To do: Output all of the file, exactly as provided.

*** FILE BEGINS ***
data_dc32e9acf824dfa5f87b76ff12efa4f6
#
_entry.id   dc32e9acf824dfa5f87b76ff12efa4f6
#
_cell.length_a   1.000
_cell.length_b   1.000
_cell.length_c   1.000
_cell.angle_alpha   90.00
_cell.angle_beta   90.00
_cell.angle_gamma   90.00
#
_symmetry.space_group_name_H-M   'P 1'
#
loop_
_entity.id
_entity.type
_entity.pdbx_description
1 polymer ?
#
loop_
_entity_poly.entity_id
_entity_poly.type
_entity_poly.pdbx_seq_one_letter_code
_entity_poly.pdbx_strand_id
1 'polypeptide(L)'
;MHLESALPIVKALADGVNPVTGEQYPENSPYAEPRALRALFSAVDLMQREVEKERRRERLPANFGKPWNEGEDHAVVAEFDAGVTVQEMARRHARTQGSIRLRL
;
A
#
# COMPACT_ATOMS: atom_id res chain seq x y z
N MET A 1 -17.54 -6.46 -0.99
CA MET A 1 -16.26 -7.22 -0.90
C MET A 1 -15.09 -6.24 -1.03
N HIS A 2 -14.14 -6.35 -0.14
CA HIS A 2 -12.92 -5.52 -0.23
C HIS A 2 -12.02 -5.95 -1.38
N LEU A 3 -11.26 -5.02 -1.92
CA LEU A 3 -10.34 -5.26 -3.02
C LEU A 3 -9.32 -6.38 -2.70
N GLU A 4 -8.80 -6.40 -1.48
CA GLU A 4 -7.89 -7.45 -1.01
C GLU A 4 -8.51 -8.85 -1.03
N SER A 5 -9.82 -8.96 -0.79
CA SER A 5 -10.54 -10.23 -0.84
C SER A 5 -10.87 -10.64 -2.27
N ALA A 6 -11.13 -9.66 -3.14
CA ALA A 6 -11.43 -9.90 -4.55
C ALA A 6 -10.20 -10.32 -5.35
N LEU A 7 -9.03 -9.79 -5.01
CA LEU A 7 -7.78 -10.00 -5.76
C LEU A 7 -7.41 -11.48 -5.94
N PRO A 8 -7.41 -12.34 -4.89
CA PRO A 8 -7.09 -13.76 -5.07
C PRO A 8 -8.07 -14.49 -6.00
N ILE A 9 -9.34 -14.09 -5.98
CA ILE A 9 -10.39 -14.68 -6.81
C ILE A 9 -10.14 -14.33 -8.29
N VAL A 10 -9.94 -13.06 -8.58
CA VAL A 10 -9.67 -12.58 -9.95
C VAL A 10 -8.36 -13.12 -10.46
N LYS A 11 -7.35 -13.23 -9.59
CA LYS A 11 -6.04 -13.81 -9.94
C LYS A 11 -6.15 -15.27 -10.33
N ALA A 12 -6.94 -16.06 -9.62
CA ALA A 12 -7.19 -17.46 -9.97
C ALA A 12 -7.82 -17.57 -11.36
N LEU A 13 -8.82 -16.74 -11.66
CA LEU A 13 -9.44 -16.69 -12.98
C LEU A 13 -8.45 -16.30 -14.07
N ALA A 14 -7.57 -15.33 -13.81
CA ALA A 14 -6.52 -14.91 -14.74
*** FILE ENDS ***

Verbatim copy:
data_dc32e9acf824dfa5f87b76ff12efa4f6
#
_entry.id   dc32e9acf824dfa5f87b76ff12efa4f6
#
_cell.length_a   1.000
_cell.length_b   1.000
_cell.length_c   1.000
_cell.angle_alpha   90.00
_cell.angle_beta   90.00
_cell.angle_gamma   90.00
#
_symmetry.space_group_name_H-M   'P 1'
#
loop_
_entity.id
_entity.type
_entity.pdbx_description
1 polymer ?
#
loop_
_entity_poly.entity_id
_entity_poly.type
_entity_poly.pdbx_seq_one_letter_code
_entity_poly.pdbx_strand_id
1 'polypeptide(L)'
;MHLESALPIVKALADGVNPVTGEQYPENSPYAEPRALRALFSAVDLMQREVEKERRRERLPANFGKPWNEGEDHAVVAEFDAGVTVQEMARRHARTQGSIRLRL
;
A
#
# COMPACT_ATOMS: atom_id res chain seq x y z
N MET A 1 -17.54 -6.46 -0.99
CA MET A 1 -16.26 -7.22 -0.90
C MET A 1 -15.09 -6.24 -1.03
N HIS A 2 -14.14 -6.35 -0.14
CA HIS A 2 -12.92 -5.52 -0.23
C HIS A 2 -12.02 -5.95 -1.38
N LEU A 3 -11.26 -5.02 -1.92
CA LEU A 3 -10.34 -5.26 -3.02
C LEU A 3 -9.32 -6.38 -2.70
N GLU A 4 -8.80 -6.40 -1.48
CA GLU A 4 -7.89 -7.45 -1.01
C GLU A 4 -8.51 -8.85 -1.03
N SER A 5 -9.82 -8.96 -0.79
CA SER A 5 -10.54 -10.23 -0.84
C SER A 5 -10.87 -10.64 -2.27
N ALA A 6 -11.13 -9.66 -3.14
CA ALA A 6 -11.43 -9.90 -4.55
C ALA A 6 -10.20 -10.32 -5.35
N LEU A 7 -9.03 -9.79 -5.01
CA LEU A 7 -7.78 -10.00 -5.76
C LEU A 7 -7.41 -11.48 -5.94
N PRO A 8 -7.41 -12.34 -4.89
CA PRO A 8 -7.09 -13.76 -5.07
C PRO A 8 -8.07 -14.49 -6.00
N ILE A 9 -9.34 -14.09 -5.98
CA ILE A 9 -10.39 -14.68 -6.81
C ILE A 9 -10.14 -14.33 -8.29
N VAL A 10 -9.94 -13.06 -8.58
CA VAL A 10 -9.67 -12.58 -9.95
C VAL A 10 -8.36 -13.12 -10.46
N LYS A 11 -7.35 -13.23 -9.59
CA LYS A 11 -6.04 -13.81 -9.94
C LYS A 11 -6.15 -15.27 -10.33
N ALA A 12 -6.94 -16.06 -9.62
CA ALA A 12 -7.19 -17.46 -9.97
C ALA A 12 -7.82 -17.57 -11.36
N LEU A 13 -8.82 -16.74 -11.66
CA LEU A 13 -9.44 -16.69 -12.98
C LEU A 13 -8.45 -16.30 -14.07
N ALA A 14 -7.57 -15.33 -13.81
CA ALA A 14 -6.52 -14.91 -14.74